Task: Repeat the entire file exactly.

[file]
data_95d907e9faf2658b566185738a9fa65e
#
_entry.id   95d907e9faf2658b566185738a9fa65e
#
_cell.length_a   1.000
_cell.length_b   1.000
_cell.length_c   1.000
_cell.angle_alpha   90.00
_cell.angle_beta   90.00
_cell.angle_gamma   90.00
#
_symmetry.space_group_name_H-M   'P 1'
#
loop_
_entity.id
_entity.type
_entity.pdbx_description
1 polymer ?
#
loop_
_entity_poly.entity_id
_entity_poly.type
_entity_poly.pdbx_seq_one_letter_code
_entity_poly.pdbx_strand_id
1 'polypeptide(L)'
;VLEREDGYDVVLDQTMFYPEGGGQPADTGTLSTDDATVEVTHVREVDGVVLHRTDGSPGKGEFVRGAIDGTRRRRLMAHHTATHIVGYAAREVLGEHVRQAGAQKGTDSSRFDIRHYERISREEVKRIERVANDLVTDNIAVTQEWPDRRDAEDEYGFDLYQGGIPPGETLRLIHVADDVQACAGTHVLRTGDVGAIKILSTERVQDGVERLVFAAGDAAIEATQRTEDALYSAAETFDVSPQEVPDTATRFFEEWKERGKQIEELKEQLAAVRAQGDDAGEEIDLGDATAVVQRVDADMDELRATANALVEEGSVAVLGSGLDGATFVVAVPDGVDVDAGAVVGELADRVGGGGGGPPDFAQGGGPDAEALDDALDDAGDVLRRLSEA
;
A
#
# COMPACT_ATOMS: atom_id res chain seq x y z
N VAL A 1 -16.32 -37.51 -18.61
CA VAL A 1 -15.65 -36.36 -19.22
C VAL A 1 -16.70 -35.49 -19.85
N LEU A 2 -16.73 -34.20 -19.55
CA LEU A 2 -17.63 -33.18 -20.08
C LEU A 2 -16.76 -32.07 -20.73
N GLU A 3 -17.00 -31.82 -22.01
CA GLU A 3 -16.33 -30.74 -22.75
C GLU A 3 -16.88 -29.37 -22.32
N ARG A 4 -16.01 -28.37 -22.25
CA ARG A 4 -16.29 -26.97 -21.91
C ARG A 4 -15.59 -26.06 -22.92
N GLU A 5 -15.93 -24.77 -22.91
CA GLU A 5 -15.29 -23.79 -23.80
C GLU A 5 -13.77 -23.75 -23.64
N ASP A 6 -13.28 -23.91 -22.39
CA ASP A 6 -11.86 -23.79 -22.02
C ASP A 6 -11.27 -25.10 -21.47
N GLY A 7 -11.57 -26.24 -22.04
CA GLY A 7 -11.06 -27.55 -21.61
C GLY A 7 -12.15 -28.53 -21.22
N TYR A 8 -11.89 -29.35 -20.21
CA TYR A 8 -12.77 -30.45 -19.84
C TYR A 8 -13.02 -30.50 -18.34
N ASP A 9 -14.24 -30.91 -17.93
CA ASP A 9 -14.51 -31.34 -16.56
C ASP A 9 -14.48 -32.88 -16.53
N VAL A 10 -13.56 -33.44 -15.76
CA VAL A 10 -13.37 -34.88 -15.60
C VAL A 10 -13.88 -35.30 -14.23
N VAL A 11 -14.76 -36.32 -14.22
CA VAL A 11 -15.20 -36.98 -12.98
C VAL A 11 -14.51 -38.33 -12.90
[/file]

data_95d907e9faf2658b566185738a9fa65e
#
_entry.id   95d907e9faf2658b566185738a9fa65e
#
_cell.length_a   1.000
_cell.length_b   1.000
_cell.length_c   1.000
_cell.angle_alpha   90.00
_cell.angle_beta   90.00
_cell.angle_gamma   90.00
#
_symmetry.space_group_name_H-M   'P 1'
#
loop_
_entity.id
_entity.type
_entity.pdbx_description
1 polymer ?
#
loop_
_entity_poly.entity_id
_entity_poly.type
_entity_poly.pdbx_seq_one_letter_code
_entity_poly.pdbx_strand_id
1 'polypeptide(L)'
;VLEREDGYDVVLDQTMFYPEGGGQPADTGTLSTDDATVEVTHVREVDGVVLHRTDGSPGKGEFVRGAIDGTRRRRLMAHHTATHIVGYAAREVLGEHVRQAGAQKGTDSSRFDIRHYERISREEVKRIERVANDLVTDNIAVTQEWPDRRDAEDEYGFDLYQGGIPPGETLRLIHVADDVQACAGTHVLRTGDVGAIKILSTERVQDGVERLVFAAGDAAIEATQRTEDALYSAAETFDVSPQEVPDTATRFFEEWKERGKQIEELKEQLAAVRAQGDDAGEEIDLGDATAVVQRVDADMDELRATANALVEEGSVAVLGSGLDGATFVVAVPDGVDVDAGAVVGELADRVGGGGGGPPDFAQGGGPDAEALDDALDDAGDVLRRLSEA
;
A
#
# COMPACT_ATOMS: atom_id res chain seq x y z
N VAL A 1 -16.32 -37.51 -18.61
CA VAL A 1 -15.65 -36.36 -19.22
C VAL A 1 -16.70 -35.49 -19.85
N LEU A 2 -16.73 -34.20 -19.55
CA LEU A 2 -17.63 -33.18 -20.08
C LEU A 2 -16.76 -32.07 -20.73
N GLU A 3 -17.00 -31.82 -22.01
CA GLU A 3 -16.33 -30.74 -22.75
C GLU A 3 -16.88 -29.37 -22.32
N ARG A 4 -16.01 -28.37 -22.25
CA ARG A 4 -16.29 -26.97 -21.91
C ARG A 4 -15.59 -26.06 -22.92
N GLU A 5 -15.93 -24.77 -22.91
CA GLU A 5 -15.29 -23.79 -23.80
C GLU A 5 -13.77 -23.75 -23.64
N ASP A 6 -13.28 -23.91 -22.39
CA ASP A 6 -11.86 -23.79 -22.02
C ASP A 6 -11.27 -25.10 -21.47
N GLY A 7 -11.57 -26.24 -22.04
CA GLY A 7 -11.06 -27.55 -21.61
C GLY A 7 -12.15 -28.53 -21.22
N TYR A 8 -11.89 -29.35 -20.21
CA TYR A 8 -12.77 -30.45 -19.84
C TYR A 8 -13.02 -30.50 -18.34
N ASP A 9 -14.24 -30.91 -17.93
CA ASP A 9 -14.51 -31.34 -16.56
C ASP A 9 -14.48 -32.88 -16.53
N VAL A 10 -13.56 -33.44 -15.76
CA VAL A 10 -13.37 -34.88 -15.60
C VAL A 10 -13.88 -35.30 -14.23
N VAL A 11 -14.76 -36.32 -14.22
CA VAL A 11 -15.20 -36.98 -12.98
C VAL A 11 -14.51 -38.33 -12.90